While we are all bunkering down, working from home for the time being, I thought I would shed some light on ways you can easily improve your current home office work space set-up and reduce any undue strain on your body from poor ergonomics.
Sitting at your dining table?
An easy hack to improve your overall sitting posture and aligning your body to the height of the table. A couch cushion to sit on will help elevate you slightly, allowing a more relaxed resting position of your forearms on the table and less elevation of those shoulders, which in turn can generally cause a little havoc on your neck. Nice little domino effect the body can create with various strains.
If you weren’t able to grab your office chair from work and have to settle for your dining table chair, an easy makeshift lumbar support can be created by using a rolled-up towel and placing it in the lower-back. This can make your sitting experience that slight little bit more comfortable
Let there be light!
Lighting is very important with its effect on our posture and eyes. Ensuring you can make the most of natural light, without glare and then transitioning into more specific lighting once the sun goes down. Positioning of your new home office set up is crucial when you can avoid glare but make the most of natural lighting.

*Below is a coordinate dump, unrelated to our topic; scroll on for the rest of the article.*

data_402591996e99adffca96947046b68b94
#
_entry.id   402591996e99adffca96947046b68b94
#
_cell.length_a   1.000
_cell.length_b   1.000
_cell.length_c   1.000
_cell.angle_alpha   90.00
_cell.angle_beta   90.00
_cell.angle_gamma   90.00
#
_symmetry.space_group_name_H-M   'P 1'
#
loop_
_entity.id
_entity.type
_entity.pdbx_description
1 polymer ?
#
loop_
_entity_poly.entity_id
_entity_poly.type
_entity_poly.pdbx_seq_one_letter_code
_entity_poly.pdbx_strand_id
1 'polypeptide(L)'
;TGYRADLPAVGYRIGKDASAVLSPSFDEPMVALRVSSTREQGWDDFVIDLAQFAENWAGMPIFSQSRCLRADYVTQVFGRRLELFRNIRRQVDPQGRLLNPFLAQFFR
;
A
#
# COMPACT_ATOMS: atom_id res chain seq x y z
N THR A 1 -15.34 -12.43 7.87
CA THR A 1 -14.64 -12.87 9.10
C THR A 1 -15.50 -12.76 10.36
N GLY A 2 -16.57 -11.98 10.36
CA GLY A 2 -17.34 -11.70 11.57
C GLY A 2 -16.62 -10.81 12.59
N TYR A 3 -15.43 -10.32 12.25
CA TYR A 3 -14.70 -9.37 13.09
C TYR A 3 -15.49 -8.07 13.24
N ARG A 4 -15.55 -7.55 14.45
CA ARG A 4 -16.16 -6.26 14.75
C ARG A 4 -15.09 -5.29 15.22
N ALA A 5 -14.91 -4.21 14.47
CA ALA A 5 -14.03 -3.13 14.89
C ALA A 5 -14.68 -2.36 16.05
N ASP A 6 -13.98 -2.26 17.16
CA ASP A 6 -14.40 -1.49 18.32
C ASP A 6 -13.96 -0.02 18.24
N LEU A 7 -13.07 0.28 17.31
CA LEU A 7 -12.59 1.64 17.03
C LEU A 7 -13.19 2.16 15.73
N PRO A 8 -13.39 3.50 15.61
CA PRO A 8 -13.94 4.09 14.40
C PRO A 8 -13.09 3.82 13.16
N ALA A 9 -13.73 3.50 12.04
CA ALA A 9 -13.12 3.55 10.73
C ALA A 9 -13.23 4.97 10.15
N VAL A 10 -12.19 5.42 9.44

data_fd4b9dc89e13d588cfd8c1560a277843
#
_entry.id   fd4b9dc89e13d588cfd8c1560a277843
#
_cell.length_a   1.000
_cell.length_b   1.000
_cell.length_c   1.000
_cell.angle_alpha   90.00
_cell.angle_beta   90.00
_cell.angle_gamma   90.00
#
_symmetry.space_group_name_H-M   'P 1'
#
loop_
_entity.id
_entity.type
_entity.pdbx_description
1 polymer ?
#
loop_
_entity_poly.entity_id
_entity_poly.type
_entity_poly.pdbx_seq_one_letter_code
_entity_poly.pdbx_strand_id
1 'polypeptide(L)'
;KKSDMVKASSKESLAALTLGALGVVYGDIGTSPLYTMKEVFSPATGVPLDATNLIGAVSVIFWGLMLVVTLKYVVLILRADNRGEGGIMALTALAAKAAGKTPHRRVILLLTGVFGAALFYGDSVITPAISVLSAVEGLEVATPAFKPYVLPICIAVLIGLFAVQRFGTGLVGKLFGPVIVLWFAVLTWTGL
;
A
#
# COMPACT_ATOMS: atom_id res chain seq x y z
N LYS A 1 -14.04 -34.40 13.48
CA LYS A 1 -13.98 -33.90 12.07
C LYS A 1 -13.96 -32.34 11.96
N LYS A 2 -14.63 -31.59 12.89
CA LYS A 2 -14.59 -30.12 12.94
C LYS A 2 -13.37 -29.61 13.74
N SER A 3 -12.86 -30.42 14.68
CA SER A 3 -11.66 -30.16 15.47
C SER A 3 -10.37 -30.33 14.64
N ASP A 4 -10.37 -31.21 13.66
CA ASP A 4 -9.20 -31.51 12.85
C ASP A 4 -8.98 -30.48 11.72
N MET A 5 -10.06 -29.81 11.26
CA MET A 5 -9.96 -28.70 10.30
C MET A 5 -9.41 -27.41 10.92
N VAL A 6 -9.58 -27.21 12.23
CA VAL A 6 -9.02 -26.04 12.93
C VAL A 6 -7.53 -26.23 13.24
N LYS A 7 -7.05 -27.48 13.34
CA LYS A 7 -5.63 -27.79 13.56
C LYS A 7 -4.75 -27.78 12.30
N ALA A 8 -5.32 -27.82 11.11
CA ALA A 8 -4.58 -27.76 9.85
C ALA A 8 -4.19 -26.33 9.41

Now you’re working from home, if you don’t have a large computer desktop set-up and have to use your laptop for the time being, there is one product I do tend to encourage my patients, friends and family to purchase is a laptop stand and additional keyboard. In the days of amazon, next day deliveries and plenty of choices out there – these are very reasonable and cheap to obtain. If you’re feeling creative, a few reams of paper, large book or little box can do the job as well to elevate your laptop to eye level and allow you to sit back in a more relaxed position and tap away at the keyboard. Every 3cm we crane our necks and stick our head forward, our trapezius muscles have to work that little bit extra in order to counteract the heavier weight of the head, therefore loading up those tissues can create trigger-point development in the muscles, pain in the neck, neural compression etc.
If you’re taking a call, use that time to stand up for a moment, have a little walk around your home space, do some heel-raises, put the phone on loud speaker and do a little stretch. Little ‘micro’ breaks of your posture throughout the day can be an absolute lifesaver in reducing repetitive strain-like injuries. A nice little trick is ensuring you finish your water bottle by certain times in the day, this can encourage you to go to the bathroom more and break up the monotony of your extended sitting.
Keep it clean
At the moment, we have all become a little more conscious of our hygiene habits. We can definitely make the most of our staying home time and feel we are avoiding germs and the potential to get sick. However, New research has found that your computer or laptop keyboard is 20,000 times dirtier than a toilet seat. Meanwhile your smartphone has more than 9,000 times more germs than a toilet seat. Yikes!